Figure 12.

Montage of POM RT-FSW AA5754-O at R = 0 (conventional FSW), 0.5, and 1 mm.

The microstructure of the post-weld annealed (PWA) sheets, for the different rotational radii investigated, is shown in Figure 13. For R = 0 mm, fine equiaxed grains characterize the whole extension of the FSW sheet. These equiaxed grains had a mean size substantially same as the ones in the BM, and this was found in the HAZ and the TMAZ of the AS and RS. The only exception consisted in the grain size and morphology in upper welded zone, that is, the surface directly in contact with the shoulder, during the FSW. In this zone, very coarse irregular grains were induced to form by the stirring effect, and by the heat flow introduced in the aluminum plate by the tool shoulder. The depth extension of this coarse-grain region accounted for a minimum of one-third to a maximum of half of the whole sheet thickness. In particular, at R = 0.5 mm, fine recrystallized equiaxed grains characterized the whole extension of the BM, HAZ, and the TMAZ, in both the AS and the RS. More specifically, in this case, the NZ was characterized by the occurrence of very coarse irregular grains, mixed with fine recrystallized grains strips located throughout across the NZ, from the upper to the lower surface. The primary factors leading to the occurrence of abnormal grain growth process, during FSW, are associated with inhomogeneous gran deformation.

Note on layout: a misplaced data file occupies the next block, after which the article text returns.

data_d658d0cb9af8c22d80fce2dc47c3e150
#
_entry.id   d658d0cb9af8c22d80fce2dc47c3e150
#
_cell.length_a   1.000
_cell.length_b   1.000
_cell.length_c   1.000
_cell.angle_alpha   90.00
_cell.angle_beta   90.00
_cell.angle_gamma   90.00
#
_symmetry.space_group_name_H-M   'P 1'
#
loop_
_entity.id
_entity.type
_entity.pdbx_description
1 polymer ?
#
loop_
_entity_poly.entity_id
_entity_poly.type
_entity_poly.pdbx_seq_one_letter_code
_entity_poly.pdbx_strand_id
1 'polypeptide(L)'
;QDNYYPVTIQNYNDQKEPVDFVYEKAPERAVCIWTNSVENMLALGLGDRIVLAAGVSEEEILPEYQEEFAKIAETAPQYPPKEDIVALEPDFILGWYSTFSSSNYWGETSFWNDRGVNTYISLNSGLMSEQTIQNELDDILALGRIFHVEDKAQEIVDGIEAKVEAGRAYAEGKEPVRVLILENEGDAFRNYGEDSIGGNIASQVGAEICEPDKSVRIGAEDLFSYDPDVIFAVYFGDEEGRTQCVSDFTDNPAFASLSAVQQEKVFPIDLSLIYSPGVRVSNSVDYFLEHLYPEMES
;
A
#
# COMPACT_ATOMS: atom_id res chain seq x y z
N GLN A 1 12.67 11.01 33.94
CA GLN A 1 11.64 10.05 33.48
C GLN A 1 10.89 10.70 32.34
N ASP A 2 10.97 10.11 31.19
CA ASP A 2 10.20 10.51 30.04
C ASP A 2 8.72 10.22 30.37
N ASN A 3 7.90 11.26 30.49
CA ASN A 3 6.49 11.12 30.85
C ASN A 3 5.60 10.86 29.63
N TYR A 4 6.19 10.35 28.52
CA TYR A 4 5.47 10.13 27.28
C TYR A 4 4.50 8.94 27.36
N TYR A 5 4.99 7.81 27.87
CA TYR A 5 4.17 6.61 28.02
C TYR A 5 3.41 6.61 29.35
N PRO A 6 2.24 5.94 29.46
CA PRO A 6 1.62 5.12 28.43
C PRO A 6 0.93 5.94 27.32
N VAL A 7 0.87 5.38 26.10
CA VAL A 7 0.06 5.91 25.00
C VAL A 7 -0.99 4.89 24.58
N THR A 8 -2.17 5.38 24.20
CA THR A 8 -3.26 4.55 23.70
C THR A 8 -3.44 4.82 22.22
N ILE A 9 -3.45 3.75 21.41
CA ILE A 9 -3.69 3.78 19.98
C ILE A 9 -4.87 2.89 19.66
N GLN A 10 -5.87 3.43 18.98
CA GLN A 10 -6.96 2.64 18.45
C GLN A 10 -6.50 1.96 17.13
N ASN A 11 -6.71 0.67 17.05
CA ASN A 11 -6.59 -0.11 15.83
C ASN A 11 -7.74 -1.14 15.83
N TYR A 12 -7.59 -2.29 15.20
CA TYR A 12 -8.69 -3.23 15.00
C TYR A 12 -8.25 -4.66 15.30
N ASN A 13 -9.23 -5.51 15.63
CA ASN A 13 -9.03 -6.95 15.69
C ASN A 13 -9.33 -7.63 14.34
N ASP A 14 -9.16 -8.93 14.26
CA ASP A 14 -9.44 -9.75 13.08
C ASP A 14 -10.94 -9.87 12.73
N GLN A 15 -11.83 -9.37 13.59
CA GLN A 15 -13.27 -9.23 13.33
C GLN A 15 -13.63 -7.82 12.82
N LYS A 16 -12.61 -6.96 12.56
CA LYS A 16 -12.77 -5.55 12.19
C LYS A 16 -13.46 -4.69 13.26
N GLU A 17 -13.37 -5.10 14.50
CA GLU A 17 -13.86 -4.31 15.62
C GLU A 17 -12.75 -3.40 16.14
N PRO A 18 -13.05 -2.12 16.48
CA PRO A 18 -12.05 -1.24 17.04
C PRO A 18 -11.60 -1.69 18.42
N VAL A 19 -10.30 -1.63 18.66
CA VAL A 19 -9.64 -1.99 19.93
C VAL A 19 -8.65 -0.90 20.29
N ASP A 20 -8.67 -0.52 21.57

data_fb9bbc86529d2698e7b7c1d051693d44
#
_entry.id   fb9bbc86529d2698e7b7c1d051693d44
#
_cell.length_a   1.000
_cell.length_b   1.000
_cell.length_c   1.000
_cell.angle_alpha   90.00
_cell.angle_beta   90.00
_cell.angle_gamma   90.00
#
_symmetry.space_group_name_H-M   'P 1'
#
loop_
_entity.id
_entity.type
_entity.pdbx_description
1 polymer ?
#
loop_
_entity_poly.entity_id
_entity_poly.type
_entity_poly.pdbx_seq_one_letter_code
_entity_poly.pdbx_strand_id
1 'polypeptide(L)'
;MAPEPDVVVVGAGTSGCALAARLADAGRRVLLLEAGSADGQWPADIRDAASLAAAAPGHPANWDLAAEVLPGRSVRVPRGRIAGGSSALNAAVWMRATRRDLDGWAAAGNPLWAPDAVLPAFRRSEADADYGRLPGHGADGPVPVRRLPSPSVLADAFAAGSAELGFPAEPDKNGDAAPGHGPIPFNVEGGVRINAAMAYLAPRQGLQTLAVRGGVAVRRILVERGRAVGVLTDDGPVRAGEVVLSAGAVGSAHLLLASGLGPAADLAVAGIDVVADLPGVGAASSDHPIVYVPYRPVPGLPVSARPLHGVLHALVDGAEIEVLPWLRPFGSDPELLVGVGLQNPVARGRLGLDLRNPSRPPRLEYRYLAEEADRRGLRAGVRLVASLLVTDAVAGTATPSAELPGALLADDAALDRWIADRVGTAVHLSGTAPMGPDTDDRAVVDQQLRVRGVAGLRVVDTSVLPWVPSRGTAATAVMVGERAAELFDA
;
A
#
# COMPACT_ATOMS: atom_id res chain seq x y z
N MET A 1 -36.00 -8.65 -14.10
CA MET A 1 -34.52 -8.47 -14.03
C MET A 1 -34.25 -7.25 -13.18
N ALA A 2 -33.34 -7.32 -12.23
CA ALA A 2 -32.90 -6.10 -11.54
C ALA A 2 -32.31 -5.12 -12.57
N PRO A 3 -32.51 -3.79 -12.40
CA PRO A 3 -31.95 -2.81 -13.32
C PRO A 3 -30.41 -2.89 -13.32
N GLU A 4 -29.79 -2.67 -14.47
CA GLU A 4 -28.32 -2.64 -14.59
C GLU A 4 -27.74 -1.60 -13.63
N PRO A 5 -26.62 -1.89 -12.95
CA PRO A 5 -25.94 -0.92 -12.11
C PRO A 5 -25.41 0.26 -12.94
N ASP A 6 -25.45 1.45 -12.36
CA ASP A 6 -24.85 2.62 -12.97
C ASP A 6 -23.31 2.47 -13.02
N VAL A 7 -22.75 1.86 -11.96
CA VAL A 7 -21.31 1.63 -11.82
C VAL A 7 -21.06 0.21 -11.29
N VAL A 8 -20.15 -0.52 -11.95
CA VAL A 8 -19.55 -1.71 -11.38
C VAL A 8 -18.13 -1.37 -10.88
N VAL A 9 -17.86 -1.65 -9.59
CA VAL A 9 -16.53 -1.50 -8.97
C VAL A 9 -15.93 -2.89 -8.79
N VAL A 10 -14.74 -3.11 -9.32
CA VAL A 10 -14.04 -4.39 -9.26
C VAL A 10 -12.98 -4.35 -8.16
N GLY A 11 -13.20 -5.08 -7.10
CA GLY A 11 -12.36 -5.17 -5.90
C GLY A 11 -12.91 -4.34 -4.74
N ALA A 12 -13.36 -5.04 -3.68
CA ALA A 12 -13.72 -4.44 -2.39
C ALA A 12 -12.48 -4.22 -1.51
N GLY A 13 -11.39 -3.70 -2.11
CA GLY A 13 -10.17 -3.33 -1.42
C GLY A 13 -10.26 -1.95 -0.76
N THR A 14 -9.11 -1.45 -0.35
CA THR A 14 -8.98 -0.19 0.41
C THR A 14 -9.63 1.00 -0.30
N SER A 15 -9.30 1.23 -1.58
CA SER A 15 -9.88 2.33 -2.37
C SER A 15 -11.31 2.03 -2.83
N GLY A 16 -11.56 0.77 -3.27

Figure 13.

Montage of POM RT-FSW PWA at R = 0 (conventional FSW), 0.5, and 1 mm.